The people living in Kitwekyambago, a community within the Claretians’ Kiyunga Parish in Uganda, don’t know what they’re missing. Isolated in a rural outpost 100 km from Kampala, the Ugandan capital, they have none of the comforts people in the United States are used to – running water at the turn of a handle, grocery stores stocked with food, quality education, access to the best medical care and technology in the world – to name a few. Yet residents are unwaveringly happy and grateful for the gifts the Claretian presence there has brought to their lives.

St. Claret’s Holistic Healing Center is one of the myriad ministries Claretian missionary priests started in East Africa. Established in 1998 by Father Matthew Mundackan, C.M.F., the Healing Center has treated more than 6,000 patients since its inception, offering traditional healing practices including dietary programs, herbal treatments, and services like reflexology, magnetic therapy, mud therapy, and yoga.

Trained in his native India, Father Mundackan offers “Pray to the Lord to Heal You” these and other healing services almost free of charge to a community desperately in need of affordable health care. Many patients come from great distances seeking treatment of body, mind, and spirit. Integration of the Center’s all-natural healing methods and the strong faith it espouses has been seamless; every patient sees the Healing Center’s motto posted boldly at the entrance: “My son, when you are sick, do not be anxious. Pray to the Lord to heal you."

In addition to the Healing Center, the 150-acre Kiyunga Parish includes Our Lady of Assumption Church, a nursery school, an all-girls secondary school, a training center for lay pastoral leaders, a residence hall for Healing Center inpatients, and a fresh water well.

More than 3,000 Ugandans call Our Lady of Assumption their church, attending Mass there when they can. Many receive the sacraments at one of 42 parish substations, located throughout the diocese. Claretian Fathers Joy Mampallikannel, C.M.F. and Mathew Vazhuthanapalli, C.M.F., take turns celebrating Mass in the church and going out into the surrounding community, bringing the sacraments to people who are unable to leave their fields and families to visit the parish.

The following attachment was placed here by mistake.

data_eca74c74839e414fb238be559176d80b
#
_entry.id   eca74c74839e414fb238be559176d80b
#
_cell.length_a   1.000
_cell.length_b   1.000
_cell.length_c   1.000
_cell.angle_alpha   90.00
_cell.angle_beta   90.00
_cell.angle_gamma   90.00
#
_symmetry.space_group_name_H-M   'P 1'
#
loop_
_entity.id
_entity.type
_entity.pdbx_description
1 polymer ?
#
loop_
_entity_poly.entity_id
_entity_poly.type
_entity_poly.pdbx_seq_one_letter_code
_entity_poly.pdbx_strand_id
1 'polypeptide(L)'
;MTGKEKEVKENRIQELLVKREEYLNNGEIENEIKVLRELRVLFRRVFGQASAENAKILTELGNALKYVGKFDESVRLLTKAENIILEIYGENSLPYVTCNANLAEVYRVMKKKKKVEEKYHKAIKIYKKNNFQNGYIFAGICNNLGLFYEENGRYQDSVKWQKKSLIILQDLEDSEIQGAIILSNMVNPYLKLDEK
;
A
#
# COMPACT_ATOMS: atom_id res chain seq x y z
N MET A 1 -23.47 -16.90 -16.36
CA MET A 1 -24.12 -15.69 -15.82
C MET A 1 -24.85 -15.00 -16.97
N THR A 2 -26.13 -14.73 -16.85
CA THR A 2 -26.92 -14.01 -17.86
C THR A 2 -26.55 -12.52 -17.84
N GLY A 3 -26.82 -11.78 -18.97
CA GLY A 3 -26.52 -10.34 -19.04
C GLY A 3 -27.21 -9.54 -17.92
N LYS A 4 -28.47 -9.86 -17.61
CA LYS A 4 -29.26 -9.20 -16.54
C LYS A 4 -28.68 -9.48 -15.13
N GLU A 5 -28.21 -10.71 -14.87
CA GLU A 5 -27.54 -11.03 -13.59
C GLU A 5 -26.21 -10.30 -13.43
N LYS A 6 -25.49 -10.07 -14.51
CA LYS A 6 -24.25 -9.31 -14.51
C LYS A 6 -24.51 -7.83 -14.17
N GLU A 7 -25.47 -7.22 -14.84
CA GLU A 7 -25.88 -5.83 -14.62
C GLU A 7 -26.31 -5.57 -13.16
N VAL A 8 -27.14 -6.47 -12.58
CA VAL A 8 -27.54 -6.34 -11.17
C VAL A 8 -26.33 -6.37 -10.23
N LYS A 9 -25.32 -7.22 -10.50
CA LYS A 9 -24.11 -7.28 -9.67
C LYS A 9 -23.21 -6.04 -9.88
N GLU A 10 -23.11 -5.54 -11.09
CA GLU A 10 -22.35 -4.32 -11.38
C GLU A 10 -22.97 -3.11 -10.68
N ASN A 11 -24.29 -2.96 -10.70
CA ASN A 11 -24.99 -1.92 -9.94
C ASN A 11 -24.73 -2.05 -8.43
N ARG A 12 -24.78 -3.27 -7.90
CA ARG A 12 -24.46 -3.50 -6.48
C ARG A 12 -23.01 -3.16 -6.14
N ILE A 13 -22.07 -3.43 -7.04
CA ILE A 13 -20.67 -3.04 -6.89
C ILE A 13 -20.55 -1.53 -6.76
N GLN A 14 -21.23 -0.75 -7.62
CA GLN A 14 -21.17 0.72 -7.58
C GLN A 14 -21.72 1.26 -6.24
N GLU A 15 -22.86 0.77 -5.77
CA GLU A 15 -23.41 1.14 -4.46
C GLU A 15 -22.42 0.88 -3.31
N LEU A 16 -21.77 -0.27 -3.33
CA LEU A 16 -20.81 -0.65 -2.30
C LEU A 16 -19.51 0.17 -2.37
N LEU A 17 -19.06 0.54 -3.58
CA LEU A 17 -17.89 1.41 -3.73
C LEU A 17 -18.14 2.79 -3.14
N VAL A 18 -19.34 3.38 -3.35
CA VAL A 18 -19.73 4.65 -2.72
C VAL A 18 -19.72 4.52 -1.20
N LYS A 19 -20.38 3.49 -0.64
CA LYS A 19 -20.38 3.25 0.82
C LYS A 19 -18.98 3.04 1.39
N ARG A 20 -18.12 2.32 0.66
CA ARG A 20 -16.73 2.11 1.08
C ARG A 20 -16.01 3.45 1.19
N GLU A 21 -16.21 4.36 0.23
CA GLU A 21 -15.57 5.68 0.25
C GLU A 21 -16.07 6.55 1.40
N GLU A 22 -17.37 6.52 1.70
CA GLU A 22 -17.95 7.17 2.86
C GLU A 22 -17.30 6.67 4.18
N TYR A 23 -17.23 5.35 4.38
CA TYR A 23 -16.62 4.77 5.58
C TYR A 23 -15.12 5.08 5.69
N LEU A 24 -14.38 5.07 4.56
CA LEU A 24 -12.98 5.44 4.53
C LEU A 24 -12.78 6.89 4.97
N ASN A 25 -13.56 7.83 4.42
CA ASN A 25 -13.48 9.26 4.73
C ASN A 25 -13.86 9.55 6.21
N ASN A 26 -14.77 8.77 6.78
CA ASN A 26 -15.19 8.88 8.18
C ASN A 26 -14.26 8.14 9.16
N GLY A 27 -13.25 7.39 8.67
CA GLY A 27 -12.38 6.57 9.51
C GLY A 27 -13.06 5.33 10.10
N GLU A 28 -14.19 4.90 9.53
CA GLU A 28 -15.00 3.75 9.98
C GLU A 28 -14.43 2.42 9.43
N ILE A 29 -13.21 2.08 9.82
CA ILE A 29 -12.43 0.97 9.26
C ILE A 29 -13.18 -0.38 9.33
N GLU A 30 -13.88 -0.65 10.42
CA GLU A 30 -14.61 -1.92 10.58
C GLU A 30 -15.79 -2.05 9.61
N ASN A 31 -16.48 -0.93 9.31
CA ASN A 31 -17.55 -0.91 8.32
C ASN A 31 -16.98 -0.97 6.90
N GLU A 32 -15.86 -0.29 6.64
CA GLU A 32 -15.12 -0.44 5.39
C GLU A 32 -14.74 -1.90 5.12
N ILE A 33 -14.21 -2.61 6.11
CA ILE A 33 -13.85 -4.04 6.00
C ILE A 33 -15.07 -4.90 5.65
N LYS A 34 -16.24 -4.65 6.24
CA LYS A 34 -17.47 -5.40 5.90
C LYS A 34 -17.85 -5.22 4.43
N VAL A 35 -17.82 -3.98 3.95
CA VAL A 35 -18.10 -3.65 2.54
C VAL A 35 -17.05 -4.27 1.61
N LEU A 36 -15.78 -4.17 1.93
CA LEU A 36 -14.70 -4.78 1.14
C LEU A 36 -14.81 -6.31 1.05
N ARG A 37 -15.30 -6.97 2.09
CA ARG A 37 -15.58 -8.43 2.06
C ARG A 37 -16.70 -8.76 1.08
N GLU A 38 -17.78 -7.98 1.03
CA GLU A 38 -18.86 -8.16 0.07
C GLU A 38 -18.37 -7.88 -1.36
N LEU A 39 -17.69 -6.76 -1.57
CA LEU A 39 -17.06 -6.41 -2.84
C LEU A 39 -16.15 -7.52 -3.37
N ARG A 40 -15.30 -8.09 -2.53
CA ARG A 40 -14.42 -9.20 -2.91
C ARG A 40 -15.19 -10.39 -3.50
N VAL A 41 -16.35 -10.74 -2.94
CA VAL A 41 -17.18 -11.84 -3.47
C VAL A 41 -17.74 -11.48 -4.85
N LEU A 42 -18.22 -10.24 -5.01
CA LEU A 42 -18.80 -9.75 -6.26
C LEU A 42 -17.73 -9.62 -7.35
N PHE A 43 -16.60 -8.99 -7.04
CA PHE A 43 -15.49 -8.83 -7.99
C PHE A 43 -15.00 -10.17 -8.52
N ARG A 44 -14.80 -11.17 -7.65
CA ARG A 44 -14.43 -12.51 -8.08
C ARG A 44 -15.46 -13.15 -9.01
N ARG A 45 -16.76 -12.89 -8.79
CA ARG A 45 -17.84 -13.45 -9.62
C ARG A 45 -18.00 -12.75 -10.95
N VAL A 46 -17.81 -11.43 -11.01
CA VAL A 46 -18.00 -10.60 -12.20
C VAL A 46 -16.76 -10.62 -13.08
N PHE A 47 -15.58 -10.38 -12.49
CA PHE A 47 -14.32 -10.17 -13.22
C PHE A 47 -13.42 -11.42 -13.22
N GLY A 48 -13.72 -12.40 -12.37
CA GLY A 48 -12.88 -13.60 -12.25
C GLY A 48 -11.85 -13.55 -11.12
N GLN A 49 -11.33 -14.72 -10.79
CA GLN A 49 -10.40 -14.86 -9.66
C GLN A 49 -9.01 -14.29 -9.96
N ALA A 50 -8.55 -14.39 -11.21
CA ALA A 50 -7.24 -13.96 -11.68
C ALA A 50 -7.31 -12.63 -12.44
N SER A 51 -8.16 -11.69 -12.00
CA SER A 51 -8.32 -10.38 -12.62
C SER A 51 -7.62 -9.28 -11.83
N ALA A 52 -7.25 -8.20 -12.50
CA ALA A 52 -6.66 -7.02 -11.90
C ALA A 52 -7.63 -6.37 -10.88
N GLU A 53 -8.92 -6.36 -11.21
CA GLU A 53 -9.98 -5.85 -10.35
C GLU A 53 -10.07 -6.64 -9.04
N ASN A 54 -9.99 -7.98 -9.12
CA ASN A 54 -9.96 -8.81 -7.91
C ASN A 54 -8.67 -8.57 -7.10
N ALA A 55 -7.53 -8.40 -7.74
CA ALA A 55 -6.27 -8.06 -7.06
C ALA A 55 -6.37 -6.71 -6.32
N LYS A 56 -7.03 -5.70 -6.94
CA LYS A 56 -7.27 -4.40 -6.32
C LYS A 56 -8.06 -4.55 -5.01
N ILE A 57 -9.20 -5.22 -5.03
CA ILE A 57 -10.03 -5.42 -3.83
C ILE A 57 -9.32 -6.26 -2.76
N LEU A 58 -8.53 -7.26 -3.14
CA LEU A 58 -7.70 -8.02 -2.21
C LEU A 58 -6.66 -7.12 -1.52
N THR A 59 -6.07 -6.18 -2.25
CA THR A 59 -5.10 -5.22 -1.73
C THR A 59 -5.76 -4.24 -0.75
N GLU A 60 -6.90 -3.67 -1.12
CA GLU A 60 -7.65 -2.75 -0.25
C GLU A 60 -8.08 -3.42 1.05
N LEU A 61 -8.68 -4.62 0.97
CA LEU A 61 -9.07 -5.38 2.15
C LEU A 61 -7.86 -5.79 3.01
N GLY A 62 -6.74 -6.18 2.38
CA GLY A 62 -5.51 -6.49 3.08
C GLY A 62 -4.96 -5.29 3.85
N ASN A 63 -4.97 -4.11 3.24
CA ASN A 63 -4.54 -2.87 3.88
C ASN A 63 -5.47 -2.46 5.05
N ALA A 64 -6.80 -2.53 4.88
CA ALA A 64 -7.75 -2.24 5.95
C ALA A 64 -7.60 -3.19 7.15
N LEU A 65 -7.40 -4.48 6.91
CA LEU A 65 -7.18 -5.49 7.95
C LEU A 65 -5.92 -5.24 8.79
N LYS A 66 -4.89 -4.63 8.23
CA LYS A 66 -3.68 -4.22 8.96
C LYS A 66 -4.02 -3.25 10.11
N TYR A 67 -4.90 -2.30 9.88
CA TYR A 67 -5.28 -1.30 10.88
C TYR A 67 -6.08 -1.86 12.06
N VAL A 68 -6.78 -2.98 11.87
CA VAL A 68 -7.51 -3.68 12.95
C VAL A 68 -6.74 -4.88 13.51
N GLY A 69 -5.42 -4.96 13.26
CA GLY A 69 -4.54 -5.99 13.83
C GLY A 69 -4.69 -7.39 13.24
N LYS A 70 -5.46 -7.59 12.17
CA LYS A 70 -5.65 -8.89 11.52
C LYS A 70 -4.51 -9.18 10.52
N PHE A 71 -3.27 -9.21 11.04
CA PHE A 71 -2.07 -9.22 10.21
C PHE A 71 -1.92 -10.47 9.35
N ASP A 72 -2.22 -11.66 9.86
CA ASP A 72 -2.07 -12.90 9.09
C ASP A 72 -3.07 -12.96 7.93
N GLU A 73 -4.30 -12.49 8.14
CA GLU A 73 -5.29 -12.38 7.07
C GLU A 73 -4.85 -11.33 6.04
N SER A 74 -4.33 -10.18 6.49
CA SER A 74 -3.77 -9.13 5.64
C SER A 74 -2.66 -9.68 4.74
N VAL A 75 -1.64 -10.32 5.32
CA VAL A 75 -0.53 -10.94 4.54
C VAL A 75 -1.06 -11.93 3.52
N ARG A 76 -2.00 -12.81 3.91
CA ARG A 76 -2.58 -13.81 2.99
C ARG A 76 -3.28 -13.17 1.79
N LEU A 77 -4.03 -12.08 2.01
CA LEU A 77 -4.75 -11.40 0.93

Signs on the main road direct parishioners to the Kiyunga parish and the other services available through the site. Established in Kiyunga in 1997, the Claretians now have tow full time priests in Kiyunga, in eastern Uganda, and provide a range of services through the parish, including a training center for lay church leaders and a holistic healing center.

In nearby Jinja, Uganda, 15 Claretian students are engaged in philosophy studies on their path to priesthood. During regency, a one-year period of active ministry for Claretian students between philosophy and theology studies, many of them find work and recreation at the parish to be a life-giving break from the rigors of study. Pius Nandebe, a Claretian regent at the parish, recently spent a day harvesting bananas with parishioners to supplement the church’s food supply.

"Regency is an important time in the life of a young Claretian,” Pius says. “Now is the time for us to put into action all that we have learned about God and service during studies."